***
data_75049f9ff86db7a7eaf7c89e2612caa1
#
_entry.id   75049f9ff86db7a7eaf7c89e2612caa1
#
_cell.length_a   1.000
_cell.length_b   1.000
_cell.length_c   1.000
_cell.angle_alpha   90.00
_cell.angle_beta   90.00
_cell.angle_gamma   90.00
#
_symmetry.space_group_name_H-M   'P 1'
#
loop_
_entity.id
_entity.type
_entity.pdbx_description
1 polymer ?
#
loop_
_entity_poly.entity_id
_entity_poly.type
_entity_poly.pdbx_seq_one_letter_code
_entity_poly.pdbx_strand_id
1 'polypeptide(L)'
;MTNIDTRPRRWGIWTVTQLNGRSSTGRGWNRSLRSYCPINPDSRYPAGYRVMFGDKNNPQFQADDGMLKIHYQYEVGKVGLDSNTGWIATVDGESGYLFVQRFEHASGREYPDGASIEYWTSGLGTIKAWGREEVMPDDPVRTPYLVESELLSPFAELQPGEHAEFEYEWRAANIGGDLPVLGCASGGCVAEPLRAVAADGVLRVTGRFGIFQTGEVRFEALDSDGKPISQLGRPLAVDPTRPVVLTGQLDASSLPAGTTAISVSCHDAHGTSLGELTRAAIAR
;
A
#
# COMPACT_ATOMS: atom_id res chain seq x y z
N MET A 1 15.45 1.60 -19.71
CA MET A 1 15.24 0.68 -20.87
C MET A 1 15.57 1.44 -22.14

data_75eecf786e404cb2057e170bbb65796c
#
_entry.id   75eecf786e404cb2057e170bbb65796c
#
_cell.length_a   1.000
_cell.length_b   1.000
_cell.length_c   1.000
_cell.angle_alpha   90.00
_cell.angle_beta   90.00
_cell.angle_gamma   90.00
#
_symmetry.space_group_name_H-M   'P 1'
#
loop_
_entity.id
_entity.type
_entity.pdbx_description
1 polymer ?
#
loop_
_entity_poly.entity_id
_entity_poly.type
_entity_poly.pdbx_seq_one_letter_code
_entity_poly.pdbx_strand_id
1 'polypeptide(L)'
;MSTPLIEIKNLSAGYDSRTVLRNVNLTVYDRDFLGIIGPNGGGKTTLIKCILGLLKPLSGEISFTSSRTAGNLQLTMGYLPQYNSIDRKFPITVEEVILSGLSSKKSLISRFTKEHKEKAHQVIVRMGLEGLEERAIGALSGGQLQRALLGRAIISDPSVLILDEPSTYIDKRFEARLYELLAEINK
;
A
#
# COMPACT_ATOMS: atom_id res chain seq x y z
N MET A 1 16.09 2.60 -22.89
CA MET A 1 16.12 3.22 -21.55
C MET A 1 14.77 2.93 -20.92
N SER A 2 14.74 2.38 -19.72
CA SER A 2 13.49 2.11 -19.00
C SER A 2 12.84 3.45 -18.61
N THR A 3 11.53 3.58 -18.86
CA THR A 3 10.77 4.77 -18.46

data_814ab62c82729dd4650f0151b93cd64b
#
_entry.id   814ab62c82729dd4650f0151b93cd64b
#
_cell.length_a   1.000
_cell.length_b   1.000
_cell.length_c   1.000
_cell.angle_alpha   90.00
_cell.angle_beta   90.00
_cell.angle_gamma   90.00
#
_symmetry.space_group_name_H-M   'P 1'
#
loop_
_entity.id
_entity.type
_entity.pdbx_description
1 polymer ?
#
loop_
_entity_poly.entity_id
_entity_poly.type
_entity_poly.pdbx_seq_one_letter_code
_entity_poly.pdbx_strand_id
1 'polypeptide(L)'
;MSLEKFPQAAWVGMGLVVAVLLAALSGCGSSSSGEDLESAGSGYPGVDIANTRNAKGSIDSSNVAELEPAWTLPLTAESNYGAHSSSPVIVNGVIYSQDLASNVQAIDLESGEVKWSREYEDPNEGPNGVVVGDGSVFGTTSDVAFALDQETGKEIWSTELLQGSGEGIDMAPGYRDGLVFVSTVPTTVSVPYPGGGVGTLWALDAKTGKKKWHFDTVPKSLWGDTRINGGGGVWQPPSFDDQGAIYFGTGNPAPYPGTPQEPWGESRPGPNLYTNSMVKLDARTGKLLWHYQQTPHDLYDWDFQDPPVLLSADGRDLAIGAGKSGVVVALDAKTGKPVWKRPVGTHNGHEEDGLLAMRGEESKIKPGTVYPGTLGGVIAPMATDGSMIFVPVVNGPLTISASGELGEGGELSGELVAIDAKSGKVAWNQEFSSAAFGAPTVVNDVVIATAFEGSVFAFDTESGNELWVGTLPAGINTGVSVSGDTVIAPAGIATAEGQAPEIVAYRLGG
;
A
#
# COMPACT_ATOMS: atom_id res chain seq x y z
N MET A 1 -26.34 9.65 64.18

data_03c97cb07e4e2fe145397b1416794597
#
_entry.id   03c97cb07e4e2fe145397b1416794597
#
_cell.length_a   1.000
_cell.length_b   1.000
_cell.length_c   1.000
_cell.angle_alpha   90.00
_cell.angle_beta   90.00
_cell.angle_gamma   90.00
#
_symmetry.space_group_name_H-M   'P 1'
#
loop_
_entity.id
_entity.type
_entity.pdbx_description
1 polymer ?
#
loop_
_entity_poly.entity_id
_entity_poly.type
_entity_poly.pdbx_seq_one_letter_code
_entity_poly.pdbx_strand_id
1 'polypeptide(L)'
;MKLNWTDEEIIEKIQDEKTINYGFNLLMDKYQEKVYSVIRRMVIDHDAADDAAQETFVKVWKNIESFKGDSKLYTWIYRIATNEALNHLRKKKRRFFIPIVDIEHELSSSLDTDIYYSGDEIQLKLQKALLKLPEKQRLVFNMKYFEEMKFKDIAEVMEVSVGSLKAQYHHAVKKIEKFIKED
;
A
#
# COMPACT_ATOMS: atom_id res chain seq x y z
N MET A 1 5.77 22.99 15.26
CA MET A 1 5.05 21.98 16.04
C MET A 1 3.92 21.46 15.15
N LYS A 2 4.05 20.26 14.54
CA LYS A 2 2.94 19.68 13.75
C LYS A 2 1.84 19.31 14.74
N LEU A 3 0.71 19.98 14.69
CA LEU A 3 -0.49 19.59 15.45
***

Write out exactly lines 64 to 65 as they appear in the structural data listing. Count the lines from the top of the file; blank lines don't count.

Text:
N MET A 1 16.09 2.60 -22.89
CA MET A 1 16.12 3.22 -21.55